01 Nov A New Family Law Court
The Federal Circuit and Family Court of Australia
From 1 September 2021 the Family Court of Australia and the Federal Circuit Court of Australia merged into a new amalgamated court now known as the Federal Circuit and Family Court of Australia (“FCFCOA”).
The Family Law jurisdiction
The FCFCOA will be a new structure that is modern, fair and focuses on risk, responsiveness and earlier resolution, by:
• Improving early risk identification and safety of children and vulnerable parties
• Encouraging smarter ways to separate with less acrimony, less cost and more dispute resolution, where it is safe to do so
• Expecting compliance with court orders
• Enhancing national access to justice for vulnerable parties and regional communities through the use of technology, and
• Aiming to resolve up to 90% of cases within 12 months.
Why did the two Courts Merge?
The merger is aimed to establish a unified set of court rules, practices and procedures in an endeavour to deliver justice more effectively, efficiently and inexpensively. Multiple aspects of the new Court system aim to accelerate processes for litigants and bring about a swift and inexpensive resolution to each matter.
How will the Court Operate?
The new FCFCOA consists of two divisions:-
• Division 1: will only deal with complex Family Law matters and appeals; and
• Division 2: is the single entry point for all Family Law matters
All cases filed in the FCFCOA will be commenced in Division 2 of the Court, with any complex cases or Appeals to be transferred and heard in Division 1.
The way that family law matters will progress through the Court has changed. In the general course, matters filed in the new Court will follow a nationally consistent case management pathway, outlined in the following diagram.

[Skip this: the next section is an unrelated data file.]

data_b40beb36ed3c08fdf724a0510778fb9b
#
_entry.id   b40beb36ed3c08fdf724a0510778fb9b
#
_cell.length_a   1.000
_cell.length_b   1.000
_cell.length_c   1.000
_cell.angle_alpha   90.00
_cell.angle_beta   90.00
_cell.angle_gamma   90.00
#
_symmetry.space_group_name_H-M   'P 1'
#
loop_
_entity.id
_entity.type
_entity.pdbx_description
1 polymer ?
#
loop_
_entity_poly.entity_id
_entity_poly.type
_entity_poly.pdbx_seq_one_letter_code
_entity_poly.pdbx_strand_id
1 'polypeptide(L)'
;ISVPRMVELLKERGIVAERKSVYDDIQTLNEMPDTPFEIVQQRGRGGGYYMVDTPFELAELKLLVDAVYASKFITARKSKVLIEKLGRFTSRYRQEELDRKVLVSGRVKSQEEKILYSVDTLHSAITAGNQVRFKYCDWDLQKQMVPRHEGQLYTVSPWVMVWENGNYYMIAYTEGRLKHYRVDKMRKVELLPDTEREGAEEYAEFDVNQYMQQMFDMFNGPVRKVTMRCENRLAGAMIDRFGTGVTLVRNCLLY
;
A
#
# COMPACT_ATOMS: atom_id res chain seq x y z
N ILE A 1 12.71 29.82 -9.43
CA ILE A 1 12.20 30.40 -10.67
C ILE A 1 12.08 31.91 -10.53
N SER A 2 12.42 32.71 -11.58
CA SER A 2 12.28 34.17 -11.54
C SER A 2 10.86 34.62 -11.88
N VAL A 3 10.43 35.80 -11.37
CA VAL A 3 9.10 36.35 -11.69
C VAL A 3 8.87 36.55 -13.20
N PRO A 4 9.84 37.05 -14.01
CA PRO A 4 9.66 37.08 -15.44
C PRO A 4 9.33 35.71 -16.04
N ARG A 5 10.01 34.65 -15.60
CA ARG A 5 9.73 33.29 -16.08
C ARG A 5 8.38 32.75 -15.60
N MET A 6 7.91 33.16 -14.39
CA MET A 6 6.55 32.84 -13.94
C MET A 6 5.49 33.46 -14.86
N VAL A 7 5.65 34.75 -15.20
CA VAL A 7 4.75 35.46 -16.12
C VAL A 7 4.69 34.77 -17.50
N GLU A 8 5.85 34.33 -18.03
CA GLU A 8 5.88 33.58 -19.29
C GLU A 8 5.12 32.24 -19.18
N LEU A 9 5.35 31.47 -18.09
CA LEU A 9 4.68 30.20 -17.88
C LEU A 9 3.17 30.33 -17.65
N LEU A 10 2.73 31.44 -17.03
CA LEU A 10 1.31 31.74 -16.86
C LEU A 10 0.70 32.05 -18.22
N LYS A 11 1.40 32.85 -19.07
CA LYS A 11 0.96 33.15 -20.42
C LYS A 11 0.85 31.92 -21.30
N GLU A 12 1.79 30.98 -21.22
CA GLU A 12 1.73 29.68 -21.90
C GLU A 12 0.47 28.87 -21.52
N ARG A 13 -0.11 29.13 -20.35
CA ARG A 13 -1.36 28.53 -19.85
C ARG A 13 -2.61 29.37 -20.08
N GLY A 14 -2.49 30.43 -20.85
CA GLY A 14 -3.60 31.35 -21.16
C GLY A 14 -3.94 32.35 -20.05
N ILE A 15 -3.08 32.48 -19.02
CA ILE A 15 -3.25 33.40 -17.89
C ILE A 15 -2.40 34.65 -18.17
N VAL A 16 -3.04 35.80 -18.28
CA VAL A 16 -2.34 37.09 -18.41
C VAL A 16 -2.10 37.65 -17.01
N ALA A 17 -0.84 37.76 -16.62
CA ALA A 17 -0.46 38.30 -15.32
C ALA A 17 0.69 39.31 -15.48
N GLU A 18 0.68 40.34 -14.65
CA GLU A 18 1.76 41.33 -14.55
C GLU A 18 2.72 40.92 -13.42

Prior to commencing proceedings, parties are required to:
- comply with the pre-action procedures for both parenting and financial matters contained in Schedule 1 of the Federal Circuit and Family Court of Australia (Family Law) Rules 2021 (Cth) (Family Law Rules) and section 60I of the Family Law Act 1975 (Cth) (Family Law Act); and
- take genuine steps to attempt to resolve their issues prior to commencing proceedings, unless it is unsafe to do so or a relevant exemption applies. A Genuine Steps Certificate in the approved form must be filed with an Initiating Application or Response to Initiating Application.
Failure to comply with the relevant pre-action procedures may result in the application being adjourned or stayed until the failure to comply is rectified.
The new Court system also focuses on ensuring that the appropriate evidence is ready at each stage of the matter, to avoid matters being relisted multiple times due to noncompliance or relevant experts and documents being unavailable.
A national “Contravention List” is created to address the expectation that all parties to Court Orders must comply with those Orders, and that all alleged breaches will be taken seriously and dealt with quickly.
Navigating the Family Law system can be incredibly challenging at the best of times so it is essential, if you are experiencing any family law issues yourself, that you seek experienced legal advice to assist you in navigating these challenges as the family law landscape undergoes significant change.
Our dedicated Family Law solicitors are ready, willing and able to assist you with your family law concerns. If you would like further information, please do not hesitate to contact one of our experienced solicitors on (02) 8525 2700, our website or head to: Solari and St0ck-Get Started online